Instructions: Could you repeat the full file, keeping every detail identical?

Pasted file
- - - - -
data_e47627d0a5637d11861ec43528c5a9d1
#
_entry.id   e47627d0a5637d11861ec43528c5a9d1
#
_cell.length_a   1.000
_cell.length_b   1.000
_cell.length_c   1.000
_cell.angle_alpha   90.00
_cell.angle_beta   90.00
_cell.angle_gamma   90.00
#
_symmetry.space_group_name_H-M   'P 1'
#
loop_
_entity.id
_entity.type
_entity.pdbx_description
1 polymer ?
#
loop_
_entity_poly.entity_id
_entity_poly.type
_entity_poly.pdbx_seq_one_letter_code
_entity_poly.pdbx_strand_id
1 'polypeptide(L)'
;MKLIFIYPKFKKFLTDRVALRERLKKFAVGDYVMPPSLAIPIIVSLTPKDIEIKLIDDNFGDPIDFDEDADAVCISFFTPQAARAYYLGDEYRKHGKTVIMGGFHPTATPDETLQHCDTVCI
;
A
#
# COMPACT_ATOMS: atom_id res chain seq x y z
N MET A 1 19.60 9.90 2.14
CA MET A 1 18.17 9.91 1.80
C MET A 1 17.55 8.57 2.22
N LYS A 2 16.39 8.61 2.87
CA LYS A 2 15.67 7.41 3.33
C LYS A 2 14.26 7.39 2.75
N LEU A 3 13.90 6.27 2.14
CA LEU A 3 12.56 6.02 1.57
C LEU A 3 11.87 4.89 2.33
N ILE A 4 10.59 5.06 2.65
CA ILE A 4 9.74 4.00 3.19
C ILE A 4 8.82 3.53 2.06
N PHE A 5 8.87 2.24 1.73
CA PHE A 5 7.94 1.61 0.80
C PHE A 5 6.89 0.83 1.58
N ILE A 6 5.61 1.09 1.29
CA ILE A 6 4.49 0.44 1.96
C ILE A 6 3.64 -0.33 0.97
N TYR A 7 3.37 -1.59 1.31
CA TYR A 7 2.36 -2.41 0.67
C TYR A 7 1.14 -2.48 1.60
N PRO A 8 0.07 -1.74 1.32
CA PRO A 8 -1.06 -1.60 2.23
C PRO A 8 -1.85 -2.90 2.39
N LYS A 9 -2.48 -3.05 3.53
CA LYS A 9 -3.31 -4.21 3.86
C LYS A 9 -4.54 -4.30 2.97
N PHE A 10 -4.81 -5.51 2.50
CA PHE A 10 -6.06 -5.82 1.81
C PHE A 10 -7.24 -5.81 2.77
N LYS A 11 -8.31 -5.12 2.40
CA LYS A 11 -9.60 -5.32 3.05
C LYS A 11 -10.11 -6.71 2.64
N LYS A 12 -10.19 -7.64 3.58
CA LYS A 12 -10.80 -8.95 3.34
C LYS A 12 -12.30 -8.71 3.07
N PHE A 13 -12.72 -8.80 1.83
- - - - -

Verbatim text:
data_e47627d0a5637d11861ec43528c5a9d1
#
_entry.id   e47627d0a5637d11861ec43528c5a9d1
#
_cell.length_a   1.000
_cell.length_b   1.000
_cell.length_c   1.000
_cell.angle_alpha   90.00
_cell.angle_beta   90.00
_cell.angle_gamma   90.00
#
_symmetry.space_group_name_H-M   'P 1'
#
loop_
_entity.id
_entity.type
_entity.pdbx_description
1 polymer ?
#
loop_
_entity_poly.entity_id
_entity_poly.type
_entity_poly.pdbx_seq_one_letter_code
_entity_poly.pdbx_strand_id
1 'polypeptide(L)'
;MKLIFIYPKFKKFLTDRVALRERLKKFAVGDYVMPPSLAIPIIVSLTPKDIEIKLIDDNFGDPIDFDEDADAVCISFFTPQAARAYYLGDEYRKHGKTVIMGGFHPTATPDETLQHCDTVCI
;
A
#
# COMPACT_ATOMS: atom_id res chain seq x y z
N MET A 1 19.60 9.90 2.14
CA MET A 1 18.17 9.91 1.80
C MET A 1 17.55 8.57 2.22
N LYS A 2 16.39 8.61 2.87
CA LYS A 2 15.67 7.41 3.33
C LYS A 2 14.26 7.39 2.75
N LEU A 3 13.90 6.27 2.14
CA LEU A 3 12.56 6.02 1.57
C LEU A 3 11.87 4.89 2.33
N ILE A 4 10.59 5.06 2.65
CA ILE A 4 9.74 4.00 3.19
C ILE A 4 8.82 3.53 2.06
N PHE A 5 8.87 2.24 1.73
CA PHE A 5 7.94 1.61 0.80
C PHE A 5 6.89 0.83 1.58
N ILE A 6 5.61 1.09 1.29
CA ILE A 6 4.49 0.44 1.96
C ILE A 6 3.64 -0.33 0.97
N TYR A 7 3.37 -1.59 1.31
CA TYR A 7 2.36 -2.41 0.67
C TYR A 7 1.14 -2.48 1.60
N PRO A 8 0.07 -1.74 1.32
CA PRO A 8 -1.06 -1.60 2.23
C PRO A 8 -1.85 -2.90 2.39
N LYS A 9 -2.48 -3.05 3.53
CA LYS A 9 -3.31 -4.21 3.86
C LYS A 9 -4.54 -4.30 2.97
N PHE A 10 -4.81 -5.51 2.50
CA PHE A 10 -6.06 -5.82 1.81
C PHE A 10 -7.24 -5.81 2.77
N LYS A 11 -8.31 -5.12 2.40
CA LYS A 11 -9.60 -5.32 3.05
C LYS A 11 -10.11 -6.71 2.64
N LYS A 12 -10.19 -7.64 3.58
CA LYS A 12 -10.80 -8.95 3.34
C LYS A 12 -12.30 -8.71 3.07
N PHE A 13 -12.72 -8.80 1.83